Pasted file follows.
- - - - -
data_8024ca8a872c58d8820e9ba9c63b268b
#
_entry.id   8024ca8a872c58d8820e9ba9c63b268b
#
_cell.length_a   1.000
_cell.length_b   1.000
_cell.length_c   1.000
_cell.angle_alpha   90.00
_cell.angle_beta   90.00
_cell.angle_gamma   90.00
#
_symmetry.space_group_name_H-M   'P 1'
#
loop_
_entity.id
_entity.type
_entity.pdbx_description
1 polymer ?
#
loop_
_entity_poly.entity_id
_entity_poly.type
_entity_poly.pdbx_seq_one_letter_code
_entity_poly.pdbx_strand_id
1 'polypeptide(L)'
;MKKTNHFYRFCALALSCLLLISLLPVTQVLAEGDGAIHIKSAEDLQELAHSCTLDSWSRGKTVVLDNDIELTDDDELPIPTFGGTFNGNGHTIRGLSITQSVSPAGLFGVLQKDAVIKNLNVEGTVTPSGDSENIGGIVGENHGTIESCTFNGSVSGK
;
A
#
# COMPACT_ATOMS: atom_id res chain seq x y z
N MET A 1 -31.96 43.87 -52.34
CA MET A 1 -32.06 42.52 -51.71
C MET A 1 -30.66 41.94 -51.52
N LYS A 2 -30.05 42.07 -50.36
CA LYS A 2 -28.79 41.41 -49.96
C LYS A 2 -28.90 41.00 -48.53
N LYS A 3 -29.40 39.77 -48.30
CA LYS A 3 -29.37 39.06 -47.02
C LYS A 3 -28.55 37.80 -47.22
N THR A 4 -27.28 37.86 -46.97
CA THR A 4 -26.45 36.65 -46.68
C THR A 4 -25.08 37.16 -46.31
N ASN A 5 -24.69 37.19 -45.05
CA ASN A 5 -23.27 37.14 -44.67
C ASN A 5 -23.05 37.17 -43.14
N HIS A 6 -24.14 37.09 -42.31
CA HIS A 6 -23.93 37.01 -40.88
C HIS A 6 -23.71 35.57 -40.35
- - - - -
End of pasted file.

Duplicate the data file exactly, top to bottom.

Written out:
data_8024ca8a872c58d8820e9ba9c63b268b
#
_entry.id   8024ca8a872c58d8820e9ba9c63b268b
#
_cell.length_a   1.000
_cell.length_b   1.000
_cell.length_c   1.000
_cell.angle_alpha   90.00
_cell.angle_beta   90.00
_cell.angle_gamma   90.00
#
_symmetry.space_group_name_H-M   'P 1'
#
loop_
_entity.id
_entity.type
_entity.pdbx_description
1 polymer ?
#
loop_
_entity_poly.entity_id
_entity_poly.type
_entity_poly.pdbx_seq_one_letter_code
_entity_poly.pdbx_strand_id
1 'polypeptide(L)'
;MKKTNHFYRFCALALSCLLLISLLPVTQVLAEGDGAIHIKSAEDLQELAHSCTLDSWSRGKTVVLDNDIELTDDDELPIPTFGGTFNGNGHTIRGLSITQSVSPAGLFGVLQKDAVIKNLNVEGTVTPSGDSENIGGIVGENHGTIESCTFNGSVSGK
;
A
#
# COMPACT_ATOMS: atom_id res chain seq x y z
N MET A 1 -31.96 43.87 -52.34
CA MET A 1 -32.06 42.52 -51.71
C MET A 1 -30.66 41.94 -51.52
N LYS A 2 -30.05 42.07 -50.36
CA LYS A 2 -28.79 41.41 -49.96
C LYS A 2 -28.90 41.00 -48.53
N LYS A 3 -29.40 39.77 -48.30
CA LYS A 3 -29.37 39.06 -47.02
C LYS A 3 -28.55 37.80 -47.22
N THR A 4 -27.28 37.86 -46.97
CA THR A 4 -26.45 36.65 -46.68
C THR A 4 -25.08 37.16 -46.31
N ASN A 5 -24.69 37.19 -45.05
CA ASN A 5 -23.27 37.14 -44.67
C ASN A 5 -23.05 37.17 -43.14
N HIS A 6 -24.14 37.09 -42.31
CA HIS A 6 -23.93 37.01 -40.88
C HIS A 6 -23.71 35.57 -40.35